Many people wonder if it's always necessary to call the police after a car accident in New Jersey. What if the accident is minor, or you believe you can handle it on your own? What if you or the other does call the police but they never show up? Many scenarios lead to a car accident in which the police aren’t at the scene. Keep in mind these important facts about what’s required after a car accident and the benefits of a police report.
Should You Call the Police after a Car Accident in New Jersey?
Under New Jersey’s Division of Motor Vehicles law, if a driver is involved in a car accident, he or she is required to report it to law enforcement if the crash involved more than $500 of property damage. In other words, if you’re ever in a car accident and it looks like the property damage is at least $500, you must report the crash to the police. Even a minor fender-bender may have more than $500 worth of property damage, so it’s always best to call the police to the scene.
If you or anyone is injured in an accident, you should immediately call 911 for medical treatment. Some injuries and symptoms after a car accident, like whiplash or concussion, can be slow to present themselves. It’s always best to seek medical treatment as soon as you realize you may be injured. Or, you can choose to have yourself examined by medical professionals to detect any injury.
Because it’s hard to estimate property damage or assess physical harm at the scene of the accident, calling the police and filing a report are a fail-safe way to protect your best interests.
What happens if the police don’t show up to the scene?
If the police don’t show up to the accident, you can file a police report yourself. At the accident scene, make sure to exchange information with the other driver and collect as much evidence as possible by taking photographs and jotting down your notes and recollections of what happened. Then file a New Jersey Form SR-1, a self-reported crash report.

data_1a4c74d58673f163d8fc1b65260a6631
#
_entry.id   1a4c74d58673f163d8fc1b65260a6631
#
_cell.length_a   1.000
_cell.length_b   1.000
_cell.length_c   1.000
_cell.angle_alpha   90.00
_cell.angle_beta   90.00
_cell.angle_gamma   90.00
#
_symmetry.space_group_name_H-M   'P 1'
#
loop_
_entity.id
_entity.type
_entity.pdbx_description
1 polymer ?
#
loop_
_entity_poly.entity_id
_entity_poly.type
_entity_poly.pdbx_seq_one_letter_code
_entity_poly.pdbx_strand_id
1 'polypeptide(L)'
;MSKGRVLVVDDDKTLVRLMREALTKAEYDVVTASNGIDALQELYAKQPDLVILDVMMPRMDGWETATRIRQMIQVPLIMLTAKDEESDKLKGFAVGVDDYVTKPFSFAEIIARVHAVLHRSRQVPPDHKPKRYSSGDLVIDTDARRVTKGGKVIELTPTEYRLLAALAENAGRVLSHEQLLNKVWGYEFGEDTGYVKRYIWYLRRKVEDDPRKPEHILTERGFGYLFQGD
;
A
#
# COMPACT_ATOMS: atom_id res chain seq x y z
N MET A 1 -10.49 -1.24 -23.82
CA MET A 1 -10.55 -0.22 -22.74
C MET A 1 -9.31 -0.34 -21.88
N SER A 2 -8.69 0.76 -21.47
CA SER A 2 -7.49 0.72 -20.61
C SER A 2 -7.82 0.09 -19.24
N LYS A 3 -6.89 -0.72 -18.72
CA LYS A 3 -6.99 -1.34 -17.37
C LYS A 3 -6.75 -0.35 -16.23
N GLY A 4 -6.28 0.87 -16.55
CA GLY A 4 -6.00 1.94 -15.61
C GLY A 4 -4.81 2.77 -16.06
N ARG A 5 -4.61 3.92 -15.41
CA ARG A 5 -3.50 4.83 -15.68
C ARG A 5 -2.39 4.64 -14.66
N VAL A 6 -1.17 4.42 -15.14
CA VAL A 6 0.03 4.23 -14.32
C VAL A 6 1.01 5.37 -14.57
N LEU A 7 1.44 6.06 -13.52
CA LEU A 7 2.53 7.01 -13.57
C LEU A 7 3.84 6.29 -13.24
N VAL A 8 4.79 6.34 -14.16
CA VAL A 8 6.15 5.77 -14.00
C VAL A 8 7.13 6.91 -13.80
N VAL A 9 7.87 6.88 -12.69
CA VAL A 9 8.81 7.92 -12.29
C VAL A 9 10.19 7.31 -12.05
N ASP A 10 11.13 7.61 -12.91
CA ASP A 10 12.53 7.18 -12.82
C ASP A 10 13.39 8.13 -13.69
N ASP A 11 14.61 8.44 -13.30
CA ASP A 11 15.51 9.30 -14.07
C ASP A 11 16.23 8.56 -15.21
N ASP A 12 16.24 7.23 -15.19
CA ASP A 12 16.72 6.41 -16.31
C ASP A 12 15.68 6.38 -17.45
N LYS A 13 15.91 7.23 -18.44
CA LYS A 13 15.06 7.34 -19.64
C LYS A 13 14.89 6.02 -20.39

How do I file a car accident report in New Jersey?
If the police do not investigate or come to the accident scene, you have 10 days to file a self-reported crash report with the New Jersey Department of Transportation. You can file a report online or download a form and mail it in. Failure to do so could result in loss of driving or registration privileges in the state.
Can I file an insurance claim without a police or accident report?
Generally, no. Without a police report, the insurance company will likely deny your claim. Insurance adjusters expect evidence of a car crash and the circumstances surrounding it, including insisting on inspecting damaged vehicles before they are repaired by owners. Always file a police report and make sure the vehicle is inspected by the insurance company before you have it repaired by an auto repair shop.
How do I get a copy of a police report in New Jersey?
You can obtain copies of the police report related to a vehicle accident by going to the police station or by requesting a copy online. If the accident occurred on a non-toll road, you can fill out a Crash Report Request form with the New Jersey State Police. Accident reports for crashes on toll roads can be purchased through BuyCrash.com
Talk to the Car Accident Lawyers at Brandon J. Broderick, Attorney at Law
We get it. Car accidents can impact on your health, well-being, and finances which can cause worry, fear, and anxiety -- for you and your family. We have decades of experience championing for our clients and succeeding, even when other attorneys say there is no case and insurance adjusters deny or devalue your claim.
At Brandon J. Broderick, Attorney at Law, we believe in exceptional client care, empathy, and results. That’s what makes us one of the top-rated car accident law firms in the area. With offices in New Jersey, New York, Connecticut and Florida, we’ve got you covered. We’ve helped people just like you move forward after sustaining an injury that was caused by another’s negligence. Contact us today for a free consultation.